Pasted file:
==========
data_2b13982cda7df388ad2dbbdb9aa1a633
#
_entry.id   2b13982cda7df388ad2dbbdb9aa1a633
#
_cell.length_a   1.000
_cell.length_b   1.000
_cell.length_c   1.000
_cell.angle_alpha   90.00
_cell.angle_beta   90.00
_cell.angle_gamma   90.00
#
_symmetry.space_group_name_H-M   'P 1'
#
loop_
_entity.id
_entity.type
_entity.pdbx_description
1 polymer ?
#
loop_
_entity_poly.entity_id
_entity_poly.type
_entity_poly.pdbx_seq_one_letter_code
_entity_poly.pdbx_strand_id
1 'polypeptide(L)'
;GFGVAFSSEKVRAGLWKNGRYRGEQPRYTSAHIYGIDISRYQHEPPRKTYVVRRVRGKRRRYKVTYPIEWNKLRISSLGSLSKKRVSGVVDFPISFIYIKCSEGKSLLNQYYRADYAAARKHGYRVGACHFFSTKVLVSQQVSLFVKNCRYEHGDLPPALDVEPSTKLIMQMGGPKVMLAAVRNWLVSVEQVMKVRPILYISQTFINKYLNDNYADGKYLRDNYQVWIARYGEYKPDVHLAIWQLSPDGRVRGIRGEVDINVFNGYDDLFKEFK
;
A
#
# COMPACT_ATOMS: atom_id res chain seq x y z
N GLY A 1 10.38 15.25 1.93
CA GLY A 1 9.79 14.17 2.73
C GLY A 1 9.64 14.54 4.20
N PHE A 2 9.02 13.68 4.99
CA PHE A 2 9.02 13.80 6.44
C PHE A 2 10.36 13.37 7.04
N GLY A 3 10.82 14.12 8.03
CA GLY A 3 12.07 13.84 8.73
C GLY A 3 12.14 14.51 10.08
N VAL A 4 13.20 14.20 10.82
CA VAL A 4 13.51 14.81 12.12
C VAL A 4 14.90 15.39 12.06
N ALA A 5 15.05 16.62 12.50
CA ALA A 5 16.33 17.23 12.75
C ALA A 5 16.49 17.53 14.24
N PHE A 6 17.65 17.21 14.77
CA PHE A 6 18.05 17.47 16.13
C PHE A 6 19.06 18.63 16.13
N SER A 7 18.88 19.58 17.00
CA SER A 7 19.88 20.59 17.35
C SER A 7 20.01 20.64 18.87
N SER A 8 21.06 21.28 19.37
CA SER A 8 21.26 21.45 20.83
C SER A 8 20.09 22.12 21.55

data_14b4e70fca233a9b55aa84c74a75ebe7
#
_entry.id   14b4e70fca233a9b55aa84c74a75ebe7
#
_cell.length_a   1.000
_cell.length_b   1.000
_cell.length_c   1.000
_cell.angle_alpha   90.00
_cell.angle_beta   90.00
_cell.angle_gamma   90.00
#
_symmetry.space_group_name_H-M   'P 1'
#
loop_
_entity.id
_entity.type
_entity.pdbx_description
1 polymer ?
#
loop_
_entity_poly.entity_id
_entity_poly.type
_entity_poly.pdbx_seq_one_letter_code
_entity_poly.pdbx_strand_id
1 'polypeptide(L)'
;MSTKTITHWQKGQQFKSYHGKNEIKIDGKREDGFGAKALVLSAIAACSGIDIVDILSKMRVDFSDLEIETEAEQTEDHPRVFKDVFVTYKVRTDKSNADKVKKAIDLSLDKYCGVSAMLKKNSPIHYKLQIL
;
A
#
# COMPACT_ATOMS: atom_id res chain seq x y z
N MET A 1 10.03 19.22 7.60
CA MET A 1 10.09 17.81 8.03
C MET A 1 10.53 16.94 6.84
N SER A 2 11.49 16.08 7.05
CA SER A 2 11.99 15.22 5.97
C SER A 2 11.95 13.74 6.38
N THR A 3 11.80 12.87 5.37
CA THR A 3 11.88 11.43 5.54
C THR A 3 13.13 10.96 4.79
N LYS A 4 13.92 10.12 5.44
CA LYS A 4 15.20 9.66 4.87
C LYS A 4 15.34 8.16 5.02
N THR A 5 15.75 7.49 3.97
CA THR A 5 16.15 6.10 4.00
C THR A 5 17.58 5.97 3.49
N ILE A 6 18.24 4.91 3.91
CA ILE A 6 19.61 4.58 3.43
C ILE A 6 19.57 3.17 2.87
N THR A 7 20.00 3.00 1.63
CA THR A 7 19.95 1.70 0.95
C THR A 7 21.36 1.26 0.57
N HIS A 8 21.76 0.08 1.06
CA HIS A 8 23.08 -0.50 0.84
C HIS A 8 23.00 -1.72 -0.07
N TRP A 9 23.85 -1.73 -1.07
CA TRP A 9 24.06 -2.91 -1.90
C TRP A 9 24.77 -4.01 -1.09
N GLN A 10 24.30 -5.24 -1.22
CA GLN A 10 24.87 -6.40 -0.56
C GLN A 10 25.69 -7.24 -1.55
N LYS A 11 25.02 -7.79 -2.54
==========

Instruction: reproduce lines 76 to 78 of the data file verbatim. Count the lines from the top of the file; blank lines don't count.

_entity_poly.type
_entity_poly.pdbx_seq_one_letter_code
_entity_poly.pdbx_strand_id